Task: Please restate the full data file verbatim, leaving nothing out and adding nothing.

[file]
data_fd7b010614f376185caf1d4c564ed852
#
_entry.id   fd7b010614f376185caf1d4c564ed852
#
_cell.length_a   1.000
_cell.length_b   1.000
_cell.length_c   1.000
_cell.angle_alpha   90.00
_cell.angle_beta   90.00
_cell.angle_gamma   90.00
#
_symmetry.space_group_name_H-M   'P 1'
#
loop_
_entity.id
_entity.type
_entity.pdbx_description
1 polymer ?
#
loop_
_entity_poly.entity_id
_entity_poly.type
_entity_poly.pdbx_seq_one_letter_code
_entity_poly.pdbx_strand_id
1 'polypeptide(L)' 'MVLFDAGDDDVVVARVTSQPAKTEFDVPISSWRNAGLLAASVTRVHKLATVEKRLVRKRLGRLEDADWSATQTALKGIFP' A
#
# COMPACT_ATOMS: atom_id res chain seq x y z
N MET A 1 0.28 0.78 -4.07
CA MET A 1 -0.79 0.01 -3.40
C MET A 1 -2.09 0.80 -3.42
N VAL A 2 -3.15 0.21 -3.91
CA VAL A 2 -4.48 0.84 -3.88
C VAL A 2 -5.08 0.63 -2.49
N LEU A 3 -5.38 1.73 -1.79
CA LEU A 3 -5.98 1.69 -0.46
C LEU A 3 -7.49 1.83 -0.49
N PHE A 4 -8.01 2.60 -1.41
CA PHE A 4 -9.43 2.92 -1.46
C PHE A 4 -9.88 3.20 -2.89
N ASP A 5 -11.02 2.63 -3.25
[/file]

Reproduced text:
data_fd7b010614f376185caf1d4c564ed852
#
_entry.id   fd7b010614f376185caf1d4c564ed852
#
_cell.length_a   1.000
_cell.length_b   1.000
_cell.length_c   1.000
_cell.angle_alpha   90.00
_cell.angle_beta   90.00
_cell.angle_gamma   90.00
#
_symmetry.space_group_name_H-M   'P 1'
#
loop_
_entity.id
_entity.type
_entity.pdbx_description
1 polymer ?
#
loop_
_entity_poly.entity_id
_entity_poly.type
_entity_poly.pdbx_seq_one_letter_code
_entity_poly.pdbx_strand_id
1 'polypeptide(L)' 'MVLFDAGDDDVVVARVTSQPAKTEFDVPISSWRNAGLLAASVTRVHKLATVEKRLVRKRLGRLEDADWSATQTALKGIFP' A
#
# COMPACT_ATOMS: atom_id res chain seq x y z
N MET A 1 0.28 0.78 -4.07
CA MET A 1 -0.79 0.01 -3.40
C MET A 1 -2.09 0.80 -3.42
N VAL A 2 -3.15 0.21 -3.91
CA VAL A 2 -4.48 0.84 -3.88
C VAL A 2 -5.08 0.63 -2.49
N LEU A 3 -5.38 1.73 -1.79
CA LEU A 3 -5.98 1.69 -0.46
C LEU A 3 -7.49 1.83 -0.49
N PHE A 4 -8.01 2.60 -1.41
CA PHE A 4 -9.43 2.92 -1.46
C PHE A 4 -9.88 3.20 -2.89
N ASP A 5 -11.02 2.63 -3.25